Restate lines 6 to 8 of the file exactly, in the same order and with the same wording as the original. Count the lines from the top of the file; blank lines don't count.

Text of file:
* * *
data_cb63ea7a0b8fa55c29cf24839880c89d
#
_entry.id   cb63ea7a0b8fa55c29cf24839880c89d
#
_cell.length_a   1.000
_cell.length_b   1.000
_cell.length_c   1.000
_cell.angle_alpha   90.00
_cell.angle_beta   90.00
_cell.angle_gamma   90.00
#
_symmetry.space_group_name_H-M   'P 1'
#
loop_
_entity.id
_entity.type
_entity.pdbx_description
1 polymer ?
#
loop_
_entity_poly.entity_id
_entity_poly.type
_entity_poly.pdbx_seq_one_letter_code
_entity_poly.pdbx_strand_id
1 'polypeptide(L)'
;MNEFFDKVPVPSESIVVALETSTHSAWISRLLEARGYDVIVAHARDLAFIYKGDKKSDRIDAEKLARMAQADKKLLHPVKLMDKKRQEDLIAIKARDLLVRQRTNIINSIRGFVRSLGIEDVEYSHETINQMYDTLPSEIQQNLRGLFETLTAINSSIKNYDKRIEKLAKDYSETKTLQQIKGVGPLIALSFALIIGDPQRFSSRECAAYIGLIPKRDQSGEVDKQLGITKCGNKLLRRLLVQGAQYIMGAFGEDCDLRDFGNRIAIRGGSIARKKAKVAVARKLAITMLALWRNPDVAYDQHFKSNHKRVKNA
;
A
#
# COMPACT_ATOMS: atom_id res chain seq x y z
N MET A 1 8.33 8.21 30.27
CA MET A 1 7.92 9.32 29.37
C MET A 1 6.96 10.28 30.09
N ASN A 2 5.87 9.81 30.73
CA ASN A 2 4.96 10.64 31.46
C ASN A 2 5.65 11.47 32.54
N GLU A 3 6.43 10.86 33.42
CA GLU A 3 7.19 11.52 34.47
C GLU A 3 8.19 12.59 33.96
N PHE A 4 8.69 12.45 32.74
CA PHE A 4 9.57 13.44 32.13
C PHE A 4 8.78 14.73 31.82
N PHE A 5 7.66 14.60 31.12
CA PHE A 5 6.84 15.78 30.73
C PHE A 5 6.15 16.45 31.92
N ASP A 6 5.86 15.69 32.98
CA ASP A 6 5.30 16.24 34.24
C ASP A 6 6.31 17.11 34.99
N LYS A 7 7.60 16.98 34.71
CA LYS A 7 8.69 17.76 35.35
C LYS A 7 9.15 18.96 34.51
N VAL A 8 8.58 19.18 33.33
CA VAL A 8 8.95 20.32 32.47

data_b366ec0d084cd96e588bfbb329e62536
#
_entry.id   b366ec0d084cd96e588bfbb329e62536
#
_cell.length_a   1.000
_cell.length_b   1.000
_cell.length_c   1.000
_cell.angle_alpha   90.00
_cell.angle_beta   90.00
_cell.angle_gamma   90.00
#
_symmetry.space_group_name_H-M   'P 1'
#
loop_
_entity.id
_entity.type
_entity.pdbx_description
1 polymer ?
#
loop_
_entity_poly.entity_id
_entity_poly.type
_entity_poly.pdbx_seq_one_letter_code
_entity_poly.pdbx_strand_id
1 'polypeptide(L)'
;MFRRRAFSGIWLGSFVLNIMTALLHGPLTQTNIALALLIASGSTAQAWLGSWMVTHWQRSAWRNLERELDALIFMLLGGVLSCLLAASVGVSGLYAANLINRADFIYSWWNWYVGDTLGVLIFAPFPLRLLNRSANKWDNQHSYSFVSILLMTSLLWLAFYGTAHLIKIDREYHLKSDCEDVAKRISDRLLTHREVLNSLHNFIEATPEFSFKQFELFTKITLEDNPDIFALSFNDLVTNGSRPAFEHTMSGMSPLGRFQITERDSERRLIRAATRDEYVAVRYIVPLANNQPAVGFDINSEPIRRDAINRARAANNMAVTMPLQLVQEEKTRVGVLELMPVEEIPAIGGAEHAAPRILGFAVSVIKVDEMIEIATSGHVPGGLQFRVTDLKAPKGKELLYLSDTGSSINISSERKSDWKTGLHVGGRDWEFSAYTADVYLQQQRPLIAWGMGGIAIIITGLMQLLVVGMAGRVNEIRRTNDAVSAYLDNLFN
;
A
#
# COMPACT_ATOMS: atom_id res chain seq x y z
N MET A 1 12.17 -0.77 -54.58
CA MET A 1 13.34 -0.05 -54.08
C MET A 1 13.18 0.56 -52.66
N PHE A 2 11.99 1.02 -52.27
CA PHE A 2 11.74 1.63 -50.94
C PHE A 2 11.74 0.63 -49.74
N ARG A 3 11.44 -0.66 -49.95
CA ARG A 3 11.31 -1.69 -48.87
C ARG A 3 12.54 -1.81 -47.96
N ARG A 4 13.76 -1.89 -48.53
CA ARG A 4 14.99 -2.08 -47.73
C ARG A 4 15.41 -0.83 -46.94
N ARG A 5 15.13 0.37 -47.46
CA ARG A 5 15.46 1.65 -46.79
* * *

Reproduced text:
_cell.length_b   1.000
_cell.length_c   1.000
_cell.angle_alpha   90.00